Sustainable Seafood: The Benefits
of Choosing Mahi-Mahi
Mahi-mahi is a schooling fish and can be found
in all major tropical and sub-tropical oceans, es-
pecially congregating around coastal areas.
is a highly migratory species, which means these
fish don’t stay in any particular region for very
long. One benefit of the mahi-mahi’s constant
travels is that the population is less prone to be-
ing repeatedly fished from a single habitat area.
When purchasing mahi-mahi, look for U.S.-
caught fish. U.S. fisheries are regulated by man-
agement plans that monitor for overexploita-
tion — something that is a particular cause for
concern with highly migratory species that are
Estimating the size of a
migratory fishery is inherently difficult, but the
National Marine Fisheries Service (NMFS) sug-
gests that both Atlantic and Pacific populations
The Fishery Management Plan
(FMP) for the Atlantic limits catch to 75 percent
of the fishery’s estimated maximum sustainable
yield to ensure that overfishing does not occur.
There is no FMP for the Pacific, as it is consid-
ered a primarily recreational fishery, although
catch landings on both coasts are monitored by
Look specifically for U.S. hook-and-line caught
mahi-mahi (including caught by troll, rod and
reel, and hand line). These methods usually
require someone to watch the lines at all times,
so any marine life caught other than the mahi-
mahi (known as “bycatch”) can be released back
into the water quickly, increasing their chances
of survival. Catching mahi-mahi by these at-
tended methods is less likely to harm other sea
creatures and important habitat, thereby pro-
tecting ocean ecosystems and sustaining many
types of fisheries for the future.
Most mahi-mahi live for a maximum of only five
years. These fish also reproduce quickly and of-
ten. They reach sexual maturity at a very young
age — about four to five months — and release
thousands of eggs into the ocean environment
every two to three days during a months-long
These life characteristics
ahi-mahi is a sweet and mild-flavored whitefish that may also be sold as
“dolphin-fish” or “el dorado.” Formally known as coryphaena hippurus, it is
an excellent choice if you’re looking for a tasty and sustainable seafood option.
make them likely to have a thriving population,
despite their popularity as a seafood choice.
Even if the stocks were to become depleted, it
is very likely that minimal fishing limitations
would allow the stock size to recover quickly.
Mahi-mahi is high in omega-3 fatty acids which
are good for brain development and recom-
mended for consumption by the American Heart
Although this fish has moderate
amounts of mercury — with an average of .19
parts per million (ppm) in their flesh — this is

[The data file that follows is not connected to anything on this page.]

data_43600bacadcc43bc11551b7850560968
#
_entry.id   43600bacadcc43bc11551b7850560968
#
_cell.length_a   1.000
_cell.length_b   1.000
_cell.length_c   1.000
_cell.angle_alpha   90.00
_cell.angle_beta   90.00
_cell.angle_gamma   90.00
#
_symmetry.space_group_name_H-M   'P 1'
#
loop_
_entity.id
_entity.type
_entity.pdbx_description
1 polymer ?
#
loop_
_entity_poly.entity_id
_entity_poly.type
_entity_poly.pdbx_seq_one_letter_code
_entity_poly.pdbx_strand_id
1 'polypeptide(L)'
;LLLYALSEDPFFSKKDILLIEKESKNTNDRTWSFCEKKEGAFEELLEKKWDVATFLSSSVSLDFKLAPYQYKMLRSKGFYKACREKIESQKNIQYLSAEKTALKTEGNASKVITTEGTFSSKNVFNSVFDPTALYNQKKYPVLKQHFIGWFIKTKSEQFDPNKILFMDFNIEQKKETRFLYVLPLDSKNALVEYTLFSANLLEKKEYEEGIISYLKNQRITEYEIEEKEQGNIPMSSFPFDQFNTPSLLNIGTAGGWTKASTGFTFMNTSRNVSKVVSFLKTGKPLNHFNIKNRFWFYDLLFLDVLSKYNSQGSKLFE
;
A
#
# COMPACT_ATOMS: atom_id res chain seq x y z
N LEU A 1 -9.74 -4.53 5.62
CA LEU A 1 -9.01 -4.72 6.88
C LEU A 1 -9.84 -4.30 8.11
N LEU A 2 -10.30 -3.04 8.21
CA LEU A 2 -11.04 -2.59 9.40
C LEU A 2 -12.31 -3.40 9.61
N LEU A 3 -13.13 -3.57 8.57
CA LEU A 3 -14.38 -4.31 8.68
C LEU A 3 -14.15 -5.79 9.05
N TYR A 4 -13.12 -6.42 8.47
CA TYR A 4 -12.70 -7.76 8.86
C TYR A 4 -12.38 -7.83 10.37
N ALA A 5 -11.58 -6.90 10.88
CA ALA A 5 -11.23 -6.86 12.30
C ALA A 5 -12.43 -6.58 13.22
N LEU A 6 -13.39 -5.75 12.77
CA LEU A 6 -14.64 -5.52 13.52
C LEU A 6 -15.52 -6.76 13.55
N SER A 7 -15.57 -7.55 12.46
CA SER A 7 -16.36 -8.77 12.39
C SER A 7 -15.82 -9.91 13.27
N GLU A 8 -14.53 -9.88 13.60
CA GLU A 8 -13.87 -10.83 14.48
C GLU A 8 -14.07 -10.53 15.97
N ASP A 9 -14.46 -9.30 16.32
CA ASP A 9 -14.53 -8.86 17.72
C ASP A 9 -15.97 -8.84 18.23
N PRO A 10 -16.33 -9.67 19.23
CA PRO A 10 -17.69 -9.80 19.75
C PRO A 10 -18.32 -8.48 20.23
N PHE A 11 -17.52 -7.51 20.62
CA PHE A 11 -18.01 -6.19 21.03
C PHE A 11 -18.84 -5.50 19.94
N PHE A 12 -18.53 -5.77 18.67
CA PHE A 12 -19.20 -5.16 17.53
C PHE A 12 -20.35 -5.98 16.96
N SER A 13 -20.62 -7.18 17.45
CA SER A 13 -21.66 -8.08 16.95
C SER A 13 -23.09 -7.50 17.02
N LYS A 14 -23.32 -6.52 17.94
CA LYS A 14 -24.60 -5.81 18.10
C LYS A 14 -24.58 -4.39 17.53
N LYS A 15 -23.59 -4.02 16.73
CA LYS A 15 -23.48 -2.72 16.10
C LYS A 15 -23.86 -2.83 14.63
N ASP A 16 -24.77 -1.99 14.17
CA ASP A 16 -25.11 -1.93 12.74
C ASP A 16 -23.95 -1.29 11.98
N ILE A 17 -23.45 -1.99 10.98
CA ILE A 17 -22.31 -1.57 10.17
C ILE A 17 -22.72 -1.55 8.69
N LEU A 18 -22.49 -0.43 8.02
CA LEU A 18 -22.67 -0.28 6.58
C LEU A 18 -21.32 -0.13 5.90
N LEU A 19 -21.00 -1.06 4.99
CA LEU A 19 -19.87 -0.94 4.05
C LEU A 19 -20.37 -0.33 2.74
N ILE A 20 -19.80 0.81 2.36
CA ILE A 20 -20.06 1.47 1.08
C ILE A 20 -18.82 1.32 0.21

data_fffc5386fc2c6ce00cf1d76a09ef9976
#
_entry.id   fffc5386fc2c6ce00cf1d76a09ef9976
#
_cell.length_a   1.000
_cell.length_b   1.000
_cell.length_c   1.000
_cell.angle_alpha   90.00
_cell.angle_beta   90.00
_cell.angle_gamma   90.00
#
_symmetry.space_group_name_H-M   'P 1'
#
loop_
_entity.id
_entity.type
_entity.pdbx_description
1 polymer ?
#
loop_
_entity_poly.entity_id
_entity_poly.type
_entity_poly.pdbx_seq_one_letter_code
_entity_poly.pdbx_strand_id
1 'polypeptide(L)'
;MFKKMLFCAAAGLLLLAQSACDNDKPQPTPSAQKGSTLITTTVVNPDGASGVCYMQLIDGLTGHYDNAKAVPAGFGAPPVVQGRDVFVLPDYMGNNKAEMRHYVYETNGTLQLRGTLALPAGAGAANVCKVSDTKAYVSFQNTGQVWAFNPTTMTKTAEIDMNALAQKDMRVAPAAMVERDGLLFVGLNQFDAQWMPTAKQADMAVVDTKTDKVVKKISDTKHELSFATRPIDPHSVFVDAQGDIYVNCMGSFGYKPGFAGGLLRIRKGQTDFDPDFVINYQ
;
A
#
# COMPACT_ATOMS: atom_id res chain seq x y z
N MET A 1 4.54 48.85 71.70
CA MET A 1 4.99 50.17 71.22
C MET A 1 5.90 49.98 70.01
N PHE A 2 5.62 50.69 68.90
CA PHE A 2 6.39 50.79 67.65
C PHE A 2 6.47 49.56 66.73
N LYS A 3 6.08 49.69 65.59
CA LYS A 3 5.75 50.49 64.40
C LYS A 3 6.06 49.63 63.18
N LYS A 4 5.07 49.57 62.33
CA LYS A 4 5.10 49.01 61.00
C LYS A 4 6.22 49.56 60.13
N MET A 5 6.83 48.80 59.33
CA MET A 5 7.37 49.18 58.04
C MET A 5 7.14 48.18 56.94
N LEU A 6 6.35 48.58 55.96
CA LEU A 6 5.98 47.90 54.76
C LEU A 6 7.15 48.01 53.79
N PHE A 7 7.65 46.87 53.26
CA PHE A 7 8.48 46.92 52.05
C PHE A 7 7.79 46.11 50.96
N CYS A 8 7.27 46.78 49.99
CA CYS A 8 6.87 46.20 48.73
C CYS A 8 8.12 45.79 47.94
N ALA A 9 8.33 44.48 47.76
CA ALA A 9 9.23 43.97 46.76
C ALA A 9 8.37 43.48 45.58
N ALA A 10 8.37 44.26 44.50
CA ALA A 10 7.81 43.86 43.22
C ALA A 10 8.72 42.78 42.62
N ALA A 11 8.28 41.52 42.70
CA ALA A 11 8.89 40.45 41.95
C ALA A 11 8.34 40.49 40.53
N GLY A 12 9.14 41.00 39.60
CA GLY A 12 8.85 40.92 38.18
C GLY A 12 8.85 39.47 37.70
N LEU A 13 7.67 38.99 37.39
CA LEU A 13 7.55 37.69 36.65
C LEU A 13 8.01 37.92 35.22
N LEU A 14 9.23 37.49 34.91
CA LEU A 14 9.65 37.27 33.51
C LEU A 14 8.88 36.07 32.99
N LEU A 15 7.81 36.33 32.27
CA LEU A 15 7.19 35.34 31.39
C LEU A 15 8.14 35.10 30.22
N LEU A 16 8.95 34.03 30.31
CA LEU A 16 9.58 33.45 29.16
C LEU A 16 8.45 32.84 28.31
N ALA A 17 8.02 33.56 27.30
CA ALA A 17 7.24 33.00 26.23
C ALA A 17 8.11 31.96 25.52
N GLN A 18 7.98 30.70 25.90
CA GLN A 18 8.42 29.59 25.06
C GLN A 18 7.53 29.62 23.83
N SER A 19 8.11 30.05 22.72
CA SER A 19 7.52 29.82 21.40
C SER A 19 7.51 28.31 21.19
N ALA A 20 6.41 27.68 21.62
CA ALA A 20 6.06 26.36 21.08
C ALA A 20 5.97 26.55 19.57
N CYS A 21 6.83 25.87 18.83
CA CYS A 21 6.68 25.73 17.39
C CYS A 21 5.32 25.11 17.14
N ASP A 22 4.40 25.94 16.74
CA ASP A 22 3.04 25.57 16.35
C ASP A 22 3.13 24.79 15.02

far below the Food and Drug Administration’s
limit for human consumption of 1 ppm.
Department of Health and Human Services and
the Environmental Protection Agency state that
the average person can consume fish with levels
similar to those of mahi-mahi as much as once
per week without any risk, although children
and pregnant and nursing women should limit
their intake to twice per month.
For more information:
phone: (202) 683-2500 (DC) • (415) 293-9900 (CA)
Copyright © May 2009 Food & Water Watch
For the lemon pepper mahi-mahi:
Squeeze ¼ lemon over top side of each mahi-mahi fillet (or 1 tablespoon of lemon juice each). Sprinkle ground
black pepper to cover fillets lightly. Add 2 tablespoons of olive oil to a small sauté pan. Heat pan over medium-
low heat. Place lemon-peppered side of mahi-mahi fillets down in the pan. As the fish cooks, squeeze another
¼ lemon over each fillet and lightly pepper the other side. When fish is cooked half through, flip the fillets.
Repeat lemon and pepper process once more each side. Remove from pan. Pour any liquid from pan over
fillets. Salt to taste.
For the green onions and garlic butter:
Add 1 tablespoon olive oil and 2 tablespoons of butter to a small sauté pan. Turn on low heat to melt butter. Add
chopped garlic and let combine with butter/oil mixture for about 1 minute. Add sliced green onions. Heat slowly
and mix gently, periodically. Do not overcook — onions and garlic should not brown. Mixture should become
aromatic and onions should soak up butter and oil. Cook about 4 minutes. Mixture should be moist, but not
greasy. Spoon mixture over mahi-mahi fillets.
Try This: Lemon Pepper Mahi-Mahi with Green Onions and Garlic Butter
2 6-oz U.S. wild troll- or
2 large lemons or 8 tbsp
3 cloves of garlic, chopped
finely (or 1 mounded tbsp
of minced garlic)
3 large green onions
(scallions), sliced thin
(white and green parts)
3 tbsp olive oil
2 tbsp unsalted butter
salt and ground black pepper
This recipe is reprinted from Fish & Tips: Recipes for Healthier, Delicious Seafood, Copyright © 2008 by Food &
Water Watch. Get more free sustainable seafood recipes at www.foodandwaterwatch.org/fish/seafood/fish-tips